At the moment donations can be given and they have introduced electoral bonds which they claim as more transparent. But these bonds are not transparent at all; it is more opaque.
Only the donor and the donee know who gives the donation, and not the public. What is more important is the public should know.
It also encourages an obnoxious nexus between the political parties and the corporates.
If you really want to clean up the system, you have to have a national election fund. Whoever wants to give donations, should give to the fund.
You can give 100% tax exemption to the donation so that you can build a corpus. Anybody can give any amount.
In the US, every candidate collects funds for their campaign…
But that is done transparently. They collect funds by holding meetings and they give an account of how much was collected. There is no such thing in India.
Here, anonymous donations are given.
The law says anybody can anonymously donate up to Rs 2,000 which was Rs 20,000 earlier. They seem to think that is an improvement, but what happens is, they split donations to Rs 2,000 and below as anonymous donations.
Can’t the Election Commission do anything about it?
The EC has the authority to question. All that it can do is to pass it on to income tax authorities.
When the law says a party can collect anonymous donation of Rs 2,000, the IT department also cannot call it illegal.
We need to have a law that can snap the nexus between the corporates and the political parties.
The end result today is, the policies of the government are influenced by the donors directly and indirectly.
So, the best thing is to have a national election fund. The Tatas started a corpus fund like this, but it didn’t work very well.
Is not a national fund more of a utopian idea?
I don’t think so. Now, we provide the facilities from the government, like sharing the telephone, television, voters list, etc. So, there shouldn’t be any difficulty in sharing the funds.
In my opinion, if you really want to improve the quality of elections and democracy in this country, you have to have a national election fund.
Funds should not be given directly to the parties.
In 1997, when there was a Constitutional crisis because of a weak coalition government at the Centre, I had interviewed former President R Venkataraman.
He said we had to have an electoral system which should eliminate the party that polled the least in the elections, and we should go on eliminating parties till we had a two-party system at the national level.
What is your opinion on this?
It is a sign of a mature democracy when the parliamentary elections have two parties and the state elections have more parties. But how do you achieve this? It is not easy.
I have also mentioned in my book that there can be a pre-poll alliance with a single poll symbol which should remain so till the tenure of Parliament is over.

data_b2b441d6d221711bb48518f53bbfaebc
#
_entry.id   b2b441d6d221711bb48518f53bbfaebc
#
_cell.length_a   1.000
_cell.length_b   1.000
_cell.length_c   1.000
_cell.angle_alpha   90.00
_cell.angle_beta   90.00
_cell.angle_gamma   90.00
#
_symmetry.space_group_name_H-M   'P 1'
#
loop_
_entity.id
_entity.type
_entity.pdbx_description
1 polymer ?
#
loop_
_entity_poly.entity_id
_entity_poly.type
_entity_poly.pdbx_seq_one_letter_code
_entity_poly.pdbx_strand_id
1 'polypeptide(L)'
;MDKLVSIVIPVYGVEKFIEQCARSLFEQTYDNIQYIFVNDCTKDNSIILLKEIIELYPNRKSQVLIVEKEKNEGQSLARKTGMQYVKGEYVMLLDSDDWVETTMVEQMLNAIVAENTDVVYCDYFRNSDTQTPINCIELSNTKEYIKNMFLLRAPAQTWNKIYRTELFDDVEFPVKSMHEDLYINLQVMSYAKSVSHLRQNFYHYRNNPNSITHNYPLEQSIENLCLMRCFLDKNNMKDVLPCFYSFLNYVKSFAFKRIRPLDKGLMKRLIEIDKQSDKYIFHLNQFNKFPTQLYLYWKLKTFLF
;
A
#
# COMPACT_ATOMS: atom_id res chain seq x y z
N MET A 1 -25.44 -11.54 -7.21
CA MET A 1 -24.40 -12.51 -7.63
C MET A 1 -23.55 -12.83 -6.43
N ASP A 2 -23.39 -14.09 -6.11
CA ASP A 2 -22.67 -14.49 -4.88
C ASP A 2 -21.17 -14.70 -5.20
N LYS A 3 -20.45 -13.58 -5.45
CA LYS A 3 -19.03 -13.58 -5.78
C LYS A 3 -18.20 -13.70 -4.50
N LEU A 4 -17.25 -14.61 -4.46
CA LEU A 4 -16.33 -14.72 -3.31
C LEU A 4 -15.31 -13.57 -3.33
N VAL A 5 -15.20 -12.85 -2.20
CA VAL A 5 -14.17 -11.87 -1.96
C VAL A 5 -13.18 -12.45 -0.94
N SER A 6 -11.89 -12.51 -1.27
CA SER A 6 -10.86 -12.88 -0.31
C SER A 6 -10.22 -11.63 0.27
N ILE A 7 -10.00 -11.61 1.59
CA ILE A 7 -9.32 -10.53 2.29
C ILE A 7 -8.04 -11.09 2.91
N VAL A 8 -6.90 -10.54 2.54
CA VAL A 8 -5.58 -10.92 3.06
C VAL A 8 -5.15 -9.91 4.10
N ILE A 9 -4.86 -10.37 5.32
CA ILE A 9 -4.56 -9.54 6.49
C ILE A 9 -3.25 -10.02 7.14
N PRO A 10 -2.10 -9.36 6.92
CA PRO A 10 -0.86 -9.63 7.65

No party in the alliance should be allowed to cross over till the term is over. They can resign, but not cross over.
Maybe you can have such two alliances and no party can contest elections unless they are part of the national alliances which they have to continue in till the term is over.
This, I feel is a good idea but I am not sure whether we can achieve it now.
What R Venkataraman said was that it may take several elections of eliminating small parties to achieve the two-party system…
It requires a lot of political maturity among the political parties. Unfortunately, what I see is, the standards are deteriorating and not improving.
Has any party mentioned electoral reforms in its manifesto? None.
If they are a little more accountable and mature with larger national interests, they should think of electoral reforms too. But none of them are talking about it.
Do you think they are scared of transparency resulting from electoral reforms?
I will not say they are scared. Obviously, they have reservations about short-term effects. They may boomerang against them initially, but in the long term, it will be in the interests of good democracy.
But nobody wants to think of the long-term benefits.
Are EVMs not a major reform that has happened to a country with so many people? But instead we see political parties finding fault with the EVMs when they lose the elections.
Although I introduced it for the first time in the 2004 parliamentary elections, I would say it was an excellent reform we had brought about. Earlier, in some by-elections, we had used it, but it was in the 2004 parliamentary elections that it was used in a big way.
It was a matter of national pride that Indian engineers made it. It is not a very expensive instrument either.
In my opinion, EVMs are absolutely credible. They are robust. It is only a calculator with certain instructions. And the sim card inside an EVM is burnt and cannot be reprogrammed.
Besides, the machines are circulated among various states. No machine is allowed to remain in one state after an election.
The names in the machine are arranged in alphabetical order of the name of the candidate and not according to any party.